Weblog Ken – 10 years of personalized license plates in Belgium: what have we learned?

Ken Divjak – Our man in Flanders

Belgian license plate

It could be that the ‘perso plate’ will also be introduced in the Netherlands. In Belgium, the option has now existed for ten years, with supporters and opponents.

According to the latest figures, there are 46,000 personalized license plates circulating in Belgium. Since the introduction of the so-called personal plate in 2014, demand has only increased, with the exception of the period when the price for such a license plate briefly rose from €1,000 to €2,000.

Cash register

For fans of personalized license plates, €1,000 is apparently okay, but at €2,000 it becomes expensive. You can take the latter literally, judging by the number of attempts at traffic humor. What did you think, for example, of the couple who wrote HIHIHI on his car and HAHAHA on hers? Or the home nurse who paid to have PUSSY BITCH hanging on her bumpers? You clearly cannot buy good taste with such a license plate, but that will be of no use to the Belgian state. Even at €1,000 each, the personalized license plates have already raised 46 million euros. The fact that the ANPR cameras occasionally have difficulty deciphering the crazy combinations apparently matters less. Because he who laughs last…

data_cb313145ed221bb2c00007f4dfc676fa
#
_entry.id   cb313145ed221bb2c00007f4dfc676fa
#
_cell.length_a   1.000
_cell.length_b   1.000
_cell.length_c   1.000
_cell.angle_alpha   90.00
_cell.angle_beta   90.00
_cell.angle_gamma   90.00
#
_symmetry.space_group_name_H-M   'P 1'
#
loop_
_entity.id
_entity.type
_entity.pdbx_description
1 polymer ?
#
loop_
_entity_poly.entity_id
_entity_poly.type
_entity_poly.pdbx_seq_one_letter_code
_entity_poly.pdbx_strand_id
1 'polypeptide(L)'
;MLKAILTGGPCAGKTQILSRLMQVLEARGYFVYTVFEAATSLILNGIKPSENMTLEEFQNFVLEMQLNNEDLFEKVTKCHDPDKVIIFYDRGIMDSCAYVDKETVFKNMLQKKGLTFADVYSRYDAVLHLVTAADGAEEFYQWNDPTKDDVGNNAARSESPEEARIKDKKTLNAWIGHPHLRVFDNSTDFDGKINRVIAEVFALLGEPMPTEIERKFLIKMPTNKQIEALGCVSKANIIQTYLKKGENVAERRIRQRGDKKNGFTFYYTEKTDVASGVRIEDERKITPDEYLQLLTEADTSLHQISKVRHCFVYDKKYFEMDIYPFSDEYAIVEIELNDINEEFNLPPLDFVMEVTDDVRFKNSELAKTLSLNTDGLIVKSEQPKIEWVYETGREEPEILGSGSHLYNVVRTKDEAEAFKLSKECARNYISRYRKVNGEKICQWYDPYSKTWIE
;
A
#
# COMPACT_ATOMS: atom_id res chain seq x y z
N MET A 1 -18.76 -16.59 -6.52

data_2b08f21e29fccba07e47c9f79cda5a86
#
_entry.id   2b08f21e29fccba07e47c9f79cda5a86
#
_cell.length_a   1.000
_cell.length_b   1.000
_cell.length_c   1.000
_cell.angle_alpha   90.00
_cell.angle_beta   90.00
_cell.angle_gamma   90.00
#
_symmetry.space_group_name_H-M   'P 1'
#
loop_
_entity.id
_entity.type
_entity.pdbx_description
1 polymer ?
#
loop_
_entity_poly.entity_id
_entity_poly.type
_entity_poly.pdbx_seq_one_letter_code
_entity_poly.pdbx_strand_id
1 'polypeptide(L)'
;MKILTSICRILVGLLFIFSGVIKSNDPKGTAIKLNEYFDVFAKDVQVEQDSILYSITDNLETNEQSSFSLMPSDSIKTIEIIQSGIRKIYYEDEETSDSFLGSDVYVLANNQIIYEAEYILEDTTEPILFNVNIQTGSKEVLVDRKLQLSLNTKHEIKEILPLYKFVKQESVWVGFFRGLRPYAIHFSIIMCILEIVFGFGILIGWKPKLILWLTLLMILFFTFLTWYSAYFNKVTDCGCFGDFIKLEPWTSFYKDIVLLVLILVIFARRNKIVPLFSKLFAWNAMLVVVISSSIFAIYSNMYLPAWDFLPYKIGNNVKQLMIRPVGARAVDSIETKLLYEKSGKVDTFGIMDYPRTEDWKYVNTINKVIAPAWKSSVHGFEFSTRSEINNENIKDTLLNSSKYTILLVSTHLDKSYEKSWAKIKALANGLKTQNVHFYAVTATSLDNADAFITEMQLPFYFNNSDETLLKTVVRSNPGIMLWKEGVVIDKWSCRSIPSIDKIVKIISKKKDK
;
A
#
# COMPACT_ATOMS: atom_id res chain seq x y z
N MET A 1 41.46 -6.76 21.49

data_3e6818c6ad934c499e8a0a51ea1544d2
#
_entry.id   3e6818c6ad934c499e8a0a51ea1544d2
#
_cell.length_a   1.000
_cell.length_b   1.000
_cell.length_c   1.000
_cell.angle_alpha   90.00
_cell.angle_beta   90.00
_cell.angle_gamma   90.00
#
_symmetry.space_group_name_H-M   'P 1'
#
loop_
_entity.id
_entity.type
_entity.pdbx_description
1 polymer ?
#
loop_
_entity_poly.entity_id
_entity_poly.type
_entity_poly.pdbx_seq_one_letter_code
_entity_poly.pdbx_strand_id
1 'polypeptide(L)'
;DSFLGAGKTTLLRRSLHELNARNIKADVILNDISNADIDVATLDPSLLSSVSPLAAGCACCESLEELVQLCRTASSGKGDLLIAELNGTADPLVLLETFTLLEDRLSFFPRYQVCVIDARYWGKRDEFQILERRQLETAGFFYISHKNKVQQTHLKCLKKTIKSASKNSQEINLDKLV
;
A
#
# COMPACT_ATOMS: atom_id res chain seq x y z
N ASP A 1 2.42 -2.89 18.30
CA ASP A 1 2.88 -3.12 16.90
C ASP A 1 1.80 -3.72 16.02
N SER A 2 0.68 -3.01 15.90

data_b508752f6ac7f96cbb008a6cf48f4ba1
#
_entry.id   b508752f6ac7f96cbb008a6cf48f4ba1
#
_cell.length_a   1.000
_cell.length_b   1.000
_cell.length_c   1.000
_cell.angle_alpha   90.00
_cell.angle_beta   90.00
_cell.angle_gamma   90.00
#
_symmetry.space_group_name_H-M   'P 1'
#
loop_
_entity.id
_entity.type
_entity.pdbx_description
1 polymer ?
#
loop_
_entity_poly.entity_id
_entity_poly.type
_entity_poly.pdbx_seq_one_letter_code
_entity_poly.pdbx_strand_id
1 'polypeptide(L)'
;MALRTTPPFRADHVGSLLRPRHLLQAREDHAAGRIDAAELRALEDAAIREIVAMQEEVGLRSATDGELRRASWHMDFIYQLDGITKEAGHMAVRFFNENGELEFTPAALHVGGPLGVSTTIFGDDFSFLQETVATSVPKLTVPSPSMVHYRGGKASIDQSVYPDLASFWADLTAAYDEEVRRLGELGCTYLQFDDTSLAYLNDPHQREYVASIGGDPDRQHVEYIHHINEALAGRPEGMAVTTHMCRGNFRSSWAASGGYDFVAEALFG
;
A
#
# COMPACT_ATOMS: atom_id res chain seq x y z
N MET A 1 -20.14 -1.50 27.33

Numerous complaints show that not everyone is happy with the free choice of numbers and letters. The Equal Opportunities Center Unia, for example, strongly opposed this combinations with H-88, which in certain circles refer to (Heil) Hitler. A license plate such as 1-RAS-88 should also be prohibited, but just like SS, it circulates on Belgian roads. Once approved, it is apparently not easy for the government to reverse the award. Inappropriate combinations occasionally slip through the cracks, even though the Vehicle Registration Service (DIV) maintains a blacklist and every application is checked by an official. The only question is where he draws the line. For some, TRUMP is a hero, for others the beginning of the end. Ditto for PUTIN and so many other loaded names and words.


If the Netherlands allows personalized license plates, the government would do well to learn lessons from the Belgian story. Interested drivers can, in turn, think about smart combinations to prevent one bad joke after another from raining on Dutch roads. It seems that too much freedom of choice is less inspiring. Just look at England, where the license plate game is played much more subtly. Thoughtful ideas are always more fun than vulgar concepts, especially if they relate to the car model and not to the driver’s ego. Even in Germany, where the options are often limited to a few characters, they manage to come up with nice license plates, so get creative in the comments of this post!

– Thanks for information from Autoweek.nl

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